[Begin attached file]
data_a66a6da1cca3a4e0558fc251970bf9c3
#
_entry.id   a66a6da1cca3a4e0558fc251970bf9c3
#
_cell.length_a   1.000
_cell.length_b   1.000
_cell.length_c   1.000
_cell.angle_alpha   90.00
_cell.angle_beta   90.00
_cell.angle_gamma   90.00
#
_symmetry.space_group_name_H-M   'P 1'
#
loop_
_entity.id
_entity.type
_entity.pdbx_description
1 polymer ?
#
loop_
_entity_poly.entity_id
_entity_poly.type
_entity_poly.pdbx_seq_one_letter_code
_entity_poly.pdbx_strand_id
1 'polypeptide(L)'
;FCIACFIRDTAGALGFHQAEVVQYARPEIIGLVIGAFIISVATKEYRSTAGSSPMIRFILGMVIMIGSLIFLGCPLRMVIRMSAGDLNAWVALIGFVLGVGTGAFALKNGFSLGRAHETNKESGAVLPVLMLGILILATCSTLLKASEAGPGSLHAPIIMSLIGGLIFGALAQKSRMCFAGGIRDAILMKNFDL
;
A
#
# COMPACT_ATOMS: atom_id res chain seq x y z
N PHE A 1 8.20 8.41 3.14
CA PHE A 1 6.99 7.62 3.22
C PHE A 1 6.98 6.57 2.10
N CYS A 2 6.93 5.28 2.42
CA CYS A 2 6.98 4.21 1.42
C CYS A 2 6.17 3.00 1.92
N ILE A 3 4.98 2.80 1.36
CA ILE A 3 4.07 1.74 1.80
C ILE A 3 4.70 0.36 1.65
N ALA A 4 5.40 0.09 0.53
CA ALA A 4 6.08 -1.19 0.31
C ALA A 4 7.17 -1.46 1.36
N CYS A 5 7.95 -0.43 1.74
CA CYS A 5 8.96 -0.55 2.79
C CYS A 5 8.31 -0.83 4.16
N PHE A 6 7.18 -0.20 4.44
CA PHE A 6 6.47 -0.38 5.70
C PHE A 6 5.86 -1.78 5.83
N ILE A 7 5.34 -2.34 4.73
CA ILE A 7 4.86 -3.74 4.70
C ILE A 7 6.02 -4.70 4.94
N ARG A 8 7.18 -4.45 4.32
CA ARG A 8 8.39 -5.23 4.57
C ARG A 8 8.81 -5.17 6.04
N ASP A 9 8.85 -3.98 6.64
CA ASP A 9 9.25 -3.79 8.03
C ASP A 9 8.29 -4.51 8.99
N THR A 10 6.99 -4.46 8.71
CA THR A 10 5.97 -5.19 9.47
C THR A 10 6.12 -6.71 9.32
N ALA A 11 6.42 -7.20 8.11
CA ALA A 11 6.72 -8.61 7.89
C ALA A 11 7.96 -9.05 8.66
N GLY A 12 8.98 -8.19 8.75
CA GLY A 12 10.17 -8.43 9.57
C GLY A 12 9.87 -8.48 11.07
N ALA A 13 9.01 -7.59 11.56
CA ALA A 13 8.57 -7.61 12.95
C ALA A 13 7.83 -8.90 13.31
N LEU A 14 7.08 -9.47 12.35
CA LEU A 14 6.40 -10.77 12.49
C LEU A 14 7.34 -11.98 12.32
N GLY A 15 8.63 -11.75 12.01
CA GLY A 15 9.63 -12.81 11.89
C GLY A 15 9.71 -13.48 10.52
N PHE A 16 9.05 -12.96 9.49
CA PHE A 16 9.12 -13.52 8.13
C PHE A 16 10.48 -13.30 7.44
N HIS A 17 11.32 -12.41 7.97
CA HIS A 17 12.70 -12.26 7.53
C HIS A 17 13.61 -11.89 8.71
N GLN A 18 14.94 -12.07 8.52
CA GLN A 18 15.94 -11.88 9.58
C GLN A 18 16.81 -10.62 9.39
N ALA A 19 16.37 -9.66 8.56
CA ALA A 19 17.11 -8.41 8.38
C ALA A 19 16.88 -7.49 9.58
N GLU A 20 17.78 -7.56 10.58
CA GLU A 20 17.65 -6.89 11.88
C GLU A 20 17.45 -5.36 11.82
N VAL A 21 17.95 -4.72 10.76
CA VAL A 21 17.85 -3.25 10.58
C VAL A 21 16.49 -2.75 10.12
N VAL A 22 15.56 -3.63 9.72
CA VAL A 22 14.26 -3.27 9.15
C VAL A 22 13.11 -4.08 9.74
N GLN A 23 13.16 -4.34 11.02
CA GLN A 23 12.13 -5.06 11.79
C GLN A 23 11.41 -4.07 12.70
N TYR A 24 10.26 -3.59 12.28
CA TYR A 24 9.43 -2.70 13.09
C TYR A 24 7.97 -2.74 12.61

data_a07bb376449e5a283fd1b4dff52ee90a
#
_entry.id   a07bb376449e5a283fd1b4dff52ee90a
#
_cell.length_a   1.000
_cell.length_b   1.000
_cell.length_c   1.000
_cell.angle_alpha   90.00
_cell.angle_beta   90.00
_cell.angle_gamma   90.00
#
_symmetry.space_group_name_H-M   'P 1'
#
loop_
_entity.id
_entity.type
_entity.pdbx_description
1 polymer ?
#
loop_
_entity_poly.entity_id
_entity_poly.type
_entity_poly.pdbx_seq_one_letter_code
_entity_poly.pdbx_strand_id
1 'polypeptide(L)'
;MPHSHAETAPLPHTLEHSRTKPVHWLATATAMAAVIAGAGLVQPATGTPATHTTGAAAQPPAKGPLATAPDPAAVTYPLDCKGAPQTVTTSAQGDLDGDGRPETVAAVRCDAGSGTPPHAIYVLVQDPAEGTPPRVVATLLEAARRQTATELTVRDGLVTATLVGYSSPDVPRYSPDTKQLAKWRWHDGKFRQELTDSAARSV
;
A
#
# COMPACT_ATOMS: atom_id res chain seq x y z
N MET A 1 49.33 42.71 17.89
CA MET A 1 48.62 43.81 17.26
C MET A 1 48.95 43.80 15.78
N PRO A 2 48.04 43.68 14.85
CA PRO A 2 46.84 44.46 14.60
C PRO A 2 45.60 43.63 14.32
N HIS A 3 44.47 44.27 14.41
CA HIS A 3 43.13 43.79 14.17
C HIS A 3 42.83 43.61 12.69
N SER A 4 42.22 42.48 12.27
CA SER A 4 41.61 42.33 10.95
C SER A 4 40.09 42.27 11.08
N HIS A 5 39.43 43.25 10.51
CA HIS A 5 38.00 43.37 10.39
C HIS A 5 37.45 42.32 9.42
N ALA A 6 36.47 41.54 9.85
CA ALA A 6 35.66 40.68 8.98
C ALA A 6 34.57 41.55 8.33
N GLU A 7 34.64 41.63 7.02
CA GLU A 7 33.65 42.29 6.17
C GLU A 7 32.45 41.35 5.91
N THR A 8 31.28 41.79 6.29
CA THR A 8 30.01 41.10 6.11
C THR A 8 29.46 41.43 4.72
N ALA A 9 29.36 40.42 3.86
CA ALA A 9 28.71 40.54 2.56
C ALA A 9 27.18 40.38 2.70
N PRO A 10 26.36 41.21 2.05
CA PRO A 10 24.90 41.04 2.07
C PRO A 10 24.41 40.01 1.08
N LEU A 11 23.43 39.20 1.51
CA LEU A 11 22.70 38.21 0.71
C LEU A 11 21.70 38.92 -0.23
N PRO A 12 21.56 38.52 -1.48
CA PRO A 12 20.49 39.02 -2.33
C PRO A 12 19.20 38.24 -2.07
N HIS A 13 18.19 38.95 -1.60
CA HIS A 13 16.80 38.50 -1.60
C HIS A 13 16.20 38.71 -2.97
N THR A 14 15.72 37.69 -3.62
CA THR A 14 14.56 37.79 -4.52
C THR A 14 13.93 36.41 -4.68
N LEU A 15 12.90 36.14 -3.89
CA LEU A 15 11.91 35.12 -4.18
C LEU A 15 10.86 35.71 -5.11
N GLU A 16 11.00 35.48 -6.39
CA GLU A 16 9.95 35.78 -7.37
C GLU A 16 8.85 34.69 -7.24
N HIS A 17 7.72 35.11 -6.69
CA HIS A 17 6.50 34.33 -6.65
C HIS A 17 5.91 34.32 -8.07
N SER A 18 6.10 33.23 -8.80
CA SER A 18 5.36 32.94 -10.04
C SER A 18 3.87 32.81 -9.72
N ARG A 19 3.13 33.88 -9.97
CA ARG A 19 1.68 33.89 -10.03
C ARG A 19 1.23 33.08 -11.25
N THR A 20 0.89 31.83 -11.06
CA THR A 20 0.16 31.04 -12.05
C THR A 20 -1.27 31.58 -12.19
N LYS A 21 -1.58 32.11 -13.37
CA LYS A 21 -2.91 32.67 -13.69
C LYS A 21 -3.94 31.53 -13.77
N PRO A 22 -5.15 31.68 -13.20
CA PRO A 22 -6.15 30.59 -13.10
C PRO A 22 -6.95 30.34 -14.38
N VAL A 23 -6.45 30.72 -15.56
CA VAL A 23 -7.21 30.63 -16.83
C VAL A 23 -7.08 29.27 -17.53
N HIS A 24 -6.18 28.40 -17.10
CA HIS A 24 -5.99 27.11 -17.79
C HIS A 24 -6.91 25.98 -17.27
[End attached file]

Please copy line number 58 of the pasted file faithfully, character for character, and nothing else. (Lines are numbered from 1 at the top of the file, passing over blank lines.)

N THR A 10 6.99 -4.46 8.71